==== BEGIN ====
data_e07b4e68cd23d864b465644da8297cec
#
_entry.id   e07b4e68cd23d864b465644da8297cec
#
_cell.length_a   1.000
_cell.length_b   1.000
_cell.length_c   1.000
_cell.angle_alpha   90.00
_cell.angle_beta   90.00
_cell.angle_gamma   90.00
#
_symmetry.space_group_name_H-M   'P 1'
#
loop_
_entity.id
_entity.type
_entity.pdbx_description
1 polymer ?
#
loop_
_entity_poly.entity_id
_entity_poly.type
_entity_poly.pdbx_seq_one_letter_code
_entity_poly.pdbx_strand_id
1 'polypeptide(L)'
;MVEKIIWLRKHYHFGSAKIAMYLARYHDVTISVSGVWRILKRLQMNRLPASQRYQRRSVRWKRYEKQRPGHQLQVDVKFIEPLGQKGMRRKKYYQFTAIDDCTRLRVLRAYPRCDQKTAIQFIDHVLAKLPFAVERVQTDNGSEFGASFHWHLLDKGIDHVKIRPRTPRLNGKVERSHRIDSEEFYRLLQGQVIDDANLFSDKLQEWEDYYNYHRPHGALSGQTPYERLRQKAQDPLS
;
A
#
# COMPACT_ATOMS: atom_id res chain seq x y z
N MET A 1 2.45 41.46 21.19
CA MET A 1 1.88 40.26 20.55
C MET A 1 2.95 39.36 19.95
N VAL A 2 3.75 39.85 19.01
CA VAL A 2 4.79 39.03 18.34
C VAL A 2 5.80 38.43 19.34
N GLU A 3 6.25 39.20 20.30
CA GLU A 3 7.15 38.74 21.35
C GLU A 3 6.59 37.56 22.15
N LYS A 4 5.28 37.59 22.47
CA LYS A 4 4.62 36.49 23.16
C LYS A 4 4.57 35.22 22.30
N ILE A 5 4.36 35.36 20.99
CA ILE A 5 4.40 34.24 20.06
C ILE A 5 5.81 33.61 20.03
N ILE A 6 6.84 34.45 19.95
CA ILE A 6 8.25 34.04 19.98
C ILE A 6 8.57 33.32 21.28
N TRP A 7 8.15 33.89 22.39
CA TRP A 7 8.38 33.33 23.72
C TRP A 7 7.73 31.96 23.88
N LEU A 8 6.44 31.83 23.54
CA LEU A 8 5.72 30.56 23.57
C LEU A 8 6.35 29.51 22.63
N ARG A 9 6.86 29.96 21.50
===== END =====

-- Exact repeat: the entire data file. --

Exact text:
data_e07b4e68cd23d864b465644da8297cec
#
_entry.id   e07b4e68cd23d864b465644da8297cec
#
_cell.length_a   1.000
_cell.length_b   1.000
_cell.length_c   1.000
_cell.angle_alpha   90.00
_cell.angle_beta   90.00
_cell.angle_gamma   90.00
#
_symmetry.space_group_name_H-M   'P 1'
#
loop_
_entity.id
_entity.type
_entity.pdbx_description
1 polymer ?
#
loop_
_entity_poly.entity_id
_entity_poly.type
_entity_poly.pdbx_seq_one_letter_code
_entity_poly.pdbx_strand_id
1 'polypeptide(L)'
;MVEKIIWLRKHYHFGSAKIAMYLARYHDVTISVSGVWRILKRLQMNRLPASQRYQRRSVRWKRYEKQRPGHQLQVDVKFIEPLGQKGMRRKKYYQFTAIDDCTRLRVLRAYPRCDQKTAIQFIDHVLAKLPFAVERVQTDNGSEFGASFHWHLLDKGIDHVKIRPRTPRLNGKVERSHRIDSEEFYRLLQGQVIDDANLFSDKLQEWEDYYNYHRPHGALSGQTPYERLRQKAQDPLS
;
A
#
# COMPACT_ATOMS: atom_id res chain seq x y z
N MET A 1 2.45 41.46 21.19
CA MET A 1 1.88 40.26 20.55
C MET A 1 2.95 39.36 19.95
N VAL A 2 3.75 39.85 19.01
CA VAL A 2 4.79 39.03 18.34
C VAL A 2 5.80 38.43 19.34
N GLU A 3 6.25 39.20 20.30
CA GLU A 3 7.15 38.74 21.35
C GLU A 3 6.59 37.56 22.15
N LYS A 4 5.28 37.59 22.47
CA LYS A 4 4.62 36.49 23.16
C LYS A 4 4.57 35.22 22.30
N ILE A 5 4.36 35.36 20.99
CA ILE A 5 4.40 34.24 20.06
C ILE A 5 5.81 33.61 20.03
N ILE A 6 6.84 34.45 19.95
CA ILE A 6 8.25 34.04 19.98
C ILE A 6 8.57 33.32 21.28
N TRP A 7 8.15 33.89 22.39
CA TRP A 7 8.38 33.33 23.72
C TRP A 7 7.73 31.96 23.88
N LEU A 8 6.44 31.83 23.54
CA LEU A 8 5.72 30.56 23.57
C LEU A 8 6.35 29.51 22.63
N ARG A 9 6.86 29.96 21.50